In additon, numerous gorgeous sculptures of famous horses, such as Man o’ War, Secretariat and others, are dotted all around the Park, memorialising their heroic deeds. For descriptions of these sculptures and the artists who created them, have a look here; I have quoted little snippets from there about the statues I photographed.
Man o’ War (sculpture by Herbert Haseltine) “was foaled in March of 1917 at August Belmont’s Nursery Stood just north of Lexington, and was considered the greatest Thoroughbred of the 20th century. Man o’ War won 20 of 21 races, with his only loss ironically coming at the hands of a horse named Upset. After retiring from the track to Sam Riddle’s Faraway Farm in Lexington, he became one of the top breeding stallions country, and was the sire of the Triple Crown winning War Admiral.” (info from here)
Secretariat (sculpture by Edwin Bogucki) “depicts the incredible Thoroughbred race horse that captured Thoroughbred racing’s Triple Crown and won the Belmont Stakes by 31 lengths. In this life-size statue, he is being led into the winner’s circle after his win in the Kentucky Derby by groom, Eddie Sweat with jockey Ron Turcotte in the irons.” (info from here)
The Spirit of the American Morgan (created by Gwen Reardon) was “sculpted in honor of the 200th anniversary of the Morgan Horse Association”: “The Morgan horse is compact and refined in build, with strong limbs, an expressive face, large eyes, well-defined withers, laid back shoulders and a well arched neck and a clean cut head.” (Wikipedia)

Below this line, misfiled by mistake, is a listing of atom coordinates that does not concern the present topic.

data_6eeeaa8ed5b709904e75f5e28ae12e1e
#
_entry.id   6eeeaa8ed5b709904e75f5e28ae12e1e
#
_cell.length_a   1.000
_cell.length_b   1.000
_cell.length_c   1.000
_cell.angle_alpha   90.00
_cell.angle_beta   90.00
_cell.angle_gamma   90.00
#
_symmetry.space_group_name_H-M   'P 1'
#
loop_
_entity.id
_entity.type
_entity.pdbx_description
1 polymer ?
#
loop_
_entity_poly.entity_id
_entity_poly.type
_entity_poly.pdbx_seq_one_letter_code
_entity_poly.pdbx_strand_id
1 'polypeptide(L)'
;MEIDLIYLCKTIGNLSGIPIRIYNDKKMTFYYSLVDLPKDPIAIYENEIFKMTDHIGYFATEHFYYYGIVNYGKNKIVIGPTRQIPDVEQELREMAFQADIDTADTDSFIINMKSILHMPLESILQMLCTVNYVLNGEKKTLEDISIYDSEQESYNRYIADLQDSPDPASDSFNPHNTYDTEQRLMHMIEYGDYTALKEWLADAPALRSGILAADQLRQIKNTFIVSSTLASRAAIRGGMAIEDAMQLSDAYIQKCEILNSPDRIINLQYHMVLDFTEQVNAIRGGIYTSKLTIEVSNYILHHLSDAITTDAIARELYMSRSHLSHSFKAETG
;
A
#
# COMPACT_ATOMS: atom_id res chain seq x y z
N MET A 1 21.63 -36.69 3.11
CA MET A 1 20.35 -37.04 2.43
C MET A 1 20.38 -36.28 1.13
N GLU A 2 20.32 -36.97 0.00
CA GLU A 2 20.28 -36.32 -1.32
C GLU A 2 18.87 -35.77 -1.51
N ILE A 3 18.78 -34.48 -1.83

Misty of Chincoteague (sculpted by Brian Maughan) is a playful tribute to the famous Chincoteague pony from an island off the coast of Virginia, depicted in Marguerite Henry’s children’s books.
Also within the grounds of the Horse Park is the American Saddlebred Museum; this is not only an educational centre for visitors, but also contains the largest collection of Saddlebred artifacts in the world, and its library houses more than 2500 books used for bloodline and genealogical research.
The American Saddlebred is a particular breed of horse developed by plantation owners in Kentucky, by crossing the Narraganset Pacer with the Thoroughbred and the Morgan.
These beautiful horses look quite flashy with their arched necks and flowing manes and tails, and their distinctive high-stepping and exaggerated gait, and they are very comfortable to ride. In addition to the walk, trot and canter, they can also perform ambling gaits known as the slow-gait and the very fast rack (see Wikipedia: American Saddlebred).
This half-size statue portrays Wild-Eyed and Wicked, the two-time World’s Grand Champion Five-Gaited Horse, stands outside the Museum.